Equestrian Essentials: Gatehouse Riding Helmets

Riding Hats – How They Work

A riding hat is the most important piece of equestrian clothing. They are made up of a hard shell lined with shock absorbing material made of high-grade expanded polystyrene, full of microscopic bubbles. The layers of bubbles burst upon impact. As they burst, they protect the head and reduce the risk of injury should a rider fall or be kicked by a horse.

Fitting a Riding Hat

A properly fitted helmet is essential to riding safely as a poorly fitting hat will not offer adequate protection. Firstly, put your helmet on correctly. Make sure it is level, meaning that the visor doesn’t tip up or down. Fasten the harness, ensuring it’s comfortably snug. The helmet should sit level, just above your eyebrows and the tops of your ears. It should not rock forwards, backwards or from side to side and you should only be able to fit one finger in the jaw strap. The helmet should fit snugly all the way around. Wriggle it back and forth and from side to side. If it moves freely, go for a smaller size. If it squeezes uncomfortably, you need a bigger size. You also need to check the shape of the helmet. If it squeezes your brow but is roomy at the sides, it’s too round for your head; if it fits at the sides but rocks back and forth, it’s too oval. Many helmets come with fitting pads you can slip into the inside hatband to solve this. Or try a different style with a more or less oval shape as the shape varies, even within brands.

Looking After Your Helmet and Your Safety

Riding hats should always be replaced immediately if they suffer a severe impact from a fall or even being dropped onto a hard surface. Although no visible damage may be apparent, any severe impact to the helmet can result in lessened protection. For this reason it is always best to buy a new hat rather than a second hand one as you cannot be certain that it has not been involved in a fall or been dropped. The expected lifespan of a helmet is about 5 years. It should be replaced after this time to ensure adequate protection.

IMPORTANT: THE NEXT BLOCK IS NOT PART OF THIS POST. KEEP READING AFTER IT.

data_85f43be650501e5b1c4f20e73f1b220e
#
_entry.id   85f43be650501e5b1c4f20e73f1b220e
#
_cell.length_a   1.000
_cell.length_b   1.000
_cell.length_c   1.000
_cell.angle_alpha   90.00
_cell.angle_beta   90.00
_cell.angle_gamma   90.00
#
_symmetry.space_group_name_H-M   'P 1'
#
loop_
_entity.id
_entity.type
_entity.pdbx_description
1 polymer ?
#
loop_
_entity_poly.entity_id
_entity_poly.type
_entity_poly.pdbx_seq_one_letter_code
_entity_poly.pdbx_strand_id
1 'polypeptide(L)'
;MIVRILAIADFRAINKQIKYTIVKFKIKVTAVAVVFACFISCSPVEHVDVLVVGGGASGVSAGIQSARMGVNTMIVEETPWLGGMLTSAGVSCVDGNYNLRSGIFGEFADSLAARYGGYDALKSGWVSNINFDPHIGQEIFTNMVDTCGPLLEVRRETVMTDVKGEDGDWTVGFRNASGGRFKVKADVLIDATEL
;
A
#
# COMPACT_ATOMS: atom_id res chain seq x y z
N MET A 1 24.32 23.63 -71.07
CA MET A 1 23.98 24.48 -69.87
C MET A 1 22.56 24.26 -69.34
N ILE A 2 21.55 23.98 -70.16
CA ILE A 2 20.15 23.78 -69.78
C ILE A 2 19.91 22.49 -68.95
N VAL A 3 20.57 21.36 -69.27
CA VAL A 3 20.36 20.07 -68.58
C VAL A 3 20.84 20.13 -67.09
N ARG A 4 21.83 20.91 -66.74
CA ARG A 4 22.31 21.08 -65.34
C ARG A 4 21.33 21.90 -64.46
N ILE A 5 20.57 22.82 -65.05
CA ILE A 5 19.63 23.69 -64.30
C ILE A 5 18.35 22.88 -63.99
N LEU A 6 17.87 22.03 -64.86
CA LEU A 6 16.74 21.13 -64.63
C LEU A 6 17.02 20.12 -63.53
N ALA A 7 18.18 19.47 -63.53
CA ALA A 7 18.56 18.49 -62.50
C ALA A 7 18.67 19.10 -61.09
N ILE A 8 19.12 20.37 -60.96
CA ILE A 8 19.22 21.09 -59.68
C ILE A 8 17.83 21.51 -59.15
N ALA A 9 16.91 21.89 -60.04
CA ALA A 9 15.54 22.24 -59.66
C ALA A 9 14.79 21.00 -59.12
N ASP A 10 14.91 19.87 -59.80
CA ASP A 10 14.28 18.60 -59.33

It is also notable that Helmets are sensitive to extreme heat so they should always be stored out of direct sunlight. The tiny polystyrene bubbles inside the helmet will melt at high temperatures, so if left in a car on a hot day, the helmet could be damaged. Additionally, always clean your helmet with specialist products specifically made for either the interior or exterior of the helmet to ensure no damage is caused.

Gatehouse – Product and Safety Credentials

Gatehouse helmets have been at the forefront of development over the years, offering riding hats that are lightweight, comfortable and competitively priced. Safety is a priority and Gatehouse helmets have been recognised by the British Standards Institute for consistency and high levels of safety test results. Gatehouse helmets come in an extensive range, meaning there will be styles and standards to suit all tastes and budgets and covering all different riding disciplines.

Gatehouse’s HS1 jockey skull is the only helmet in the UK to pass both British Standard Institute tests as well as Snell E2001, the highest manufactured equestrian safety standard in the world, making it one of the safest riding hats available.



Source by Alana Holder

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